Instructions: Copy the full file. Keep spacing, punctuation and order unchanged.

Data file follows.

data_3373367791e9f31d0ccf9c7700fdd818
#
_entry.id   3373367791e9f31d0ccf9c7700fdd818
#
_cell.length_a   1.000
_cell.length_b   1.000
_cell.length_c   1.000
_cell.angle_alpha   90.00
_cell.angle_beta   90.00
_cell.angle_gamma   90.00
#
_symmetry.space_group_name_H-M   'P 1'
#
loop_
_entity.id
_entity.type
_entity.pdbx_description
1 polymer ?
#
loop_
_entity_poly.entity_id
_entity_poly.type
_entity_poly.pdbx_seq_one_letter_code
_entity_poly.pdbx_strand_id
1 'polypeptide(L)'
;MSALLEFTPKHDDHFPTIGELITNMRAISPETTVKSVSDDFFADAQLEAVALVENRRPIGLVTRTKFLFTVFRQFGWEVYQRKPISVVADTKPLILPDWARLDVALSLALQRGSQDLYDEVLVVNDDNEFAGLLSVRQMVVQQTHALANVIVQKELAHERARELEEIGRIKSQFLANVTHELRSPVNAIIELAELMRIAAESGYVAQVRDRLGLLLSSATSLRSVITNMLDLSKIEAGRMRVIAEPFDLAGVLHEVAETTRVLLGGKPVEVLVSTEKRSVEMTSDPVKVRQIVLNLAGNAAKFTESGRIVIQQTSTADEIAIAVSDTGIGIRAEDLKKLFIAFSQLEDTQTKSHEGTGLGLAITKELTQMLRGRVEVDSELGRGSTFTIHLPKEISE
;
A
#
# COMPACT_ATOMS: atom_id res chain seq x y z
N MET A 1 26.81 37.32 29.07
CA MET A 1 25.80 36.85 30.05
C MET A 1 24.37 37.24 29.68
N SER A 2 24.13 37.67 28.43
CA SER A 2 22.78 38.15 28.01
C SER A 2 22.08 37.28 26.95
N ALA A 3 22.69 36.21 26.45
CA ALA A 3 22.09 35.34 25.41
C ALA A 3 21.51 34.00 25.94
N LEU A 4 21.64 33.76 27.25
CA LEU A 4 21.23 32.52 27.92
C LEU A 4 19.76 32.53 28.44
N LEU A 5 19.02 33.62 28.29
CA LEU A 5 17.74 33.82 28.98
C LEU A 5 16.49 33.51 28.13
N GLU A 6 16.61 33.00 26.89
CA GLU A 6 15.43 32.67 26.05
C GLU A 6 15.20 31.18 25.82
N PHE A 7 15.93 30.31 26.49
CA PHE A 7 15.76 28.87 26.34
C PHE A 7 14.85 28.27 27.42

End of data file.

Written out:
data_3373367791e9f31d0ccf9c7700fdd818
#
_entry.id   3373367791e9f31d0ccf9c7700fdd818
#
_cell.length_a   1.000
_cell.length_b   1.000
_cell.length_c   1.000
_cell.angle_alpha   90.00
_cell.angle_beta   90.00
_cell.angle_gamma   90.00
#
_symmetry.space_group_name_H-M   'P 1'
#
loop_
_entity.id
_entity.type
_entity.pdbx_description
1 polymer ?
#
loop_
_entity_poly.entity_id
_entity_poly.type
_entity_poly.pdbx_seq_one_letter_code
_entity_poly.pdbx_strand_id
1 'polypeptide(L)'
;MSALLEFTPKHDDHFPTIGELITNMRAISPETTVKSVSDDFFADAQLEAVALVENRRPIGLVTRTKFLFTVFRQFGWEVYQRKPISVVADTKPLILPDWARLDVALSLALQRGSQDLYDEVLVVNDDNEFAGLLSVRQMVVQQTHALANVIVQKELAHERARELEEIGRIKSQFLANVTHELRSPVNAIIELAELMRIAAESGYVAQVRDRLGLLLSSATSLRSVITNMLDLSKIEAGRMRVIAEPFDLAGVLHEVAETTRVLLGGKPVEVLVSTEKRSVEMTSDPVKVRQIVLNLAGNAAKFTESGRIVIQQTSTADEIAIAVSDTGIGIRAEDLKKLFIAFSQLEDTQTKSHEGTGLGLAITKELTQMLRGRVEVDSELGRGSTFTIHLPKEISE
;
A
#
# COMPACT_ATOMS: atom_id res chain seq x y z
N MET A 1 26.81 37.32 29.07
CA MET A 1 25.80 36.85 30.05
C MET A 1 24.37 37.24 29.68
N SER A 2 24.13 37.67 28.43
CA SER A 2 22.78 38.15 28.01
C SER A 2 22.08 37.28 26.95
N ALA A 3 22.69 36.21 26.45
CA ALA A 3 22.09 35.34 25.41
C ALA A 3 21.51 34.00 25.94
N LEU A 4 21.64 33.76 27.25
CA LEU A 4 21.23 32.52 27.92
C LEU A 4 19.76 32.53 28.44
N LEU A 5 19.02 33.62 28.29
CA LEU A 5 17.74 33.82 28.98
C LEU A 5 16.49 33.51 28.13
N GLU A 6 16.61 33.00 26.89
CA GLU A 6 15.43 32.67 26.05
C GLU A 6 15.20 31.18 25.82
N PHE A 7 15.93 30.31 26.49
CA PHE A 7 15.76 28.87 26.34
C PHE A 7 14.85 28.27 27.42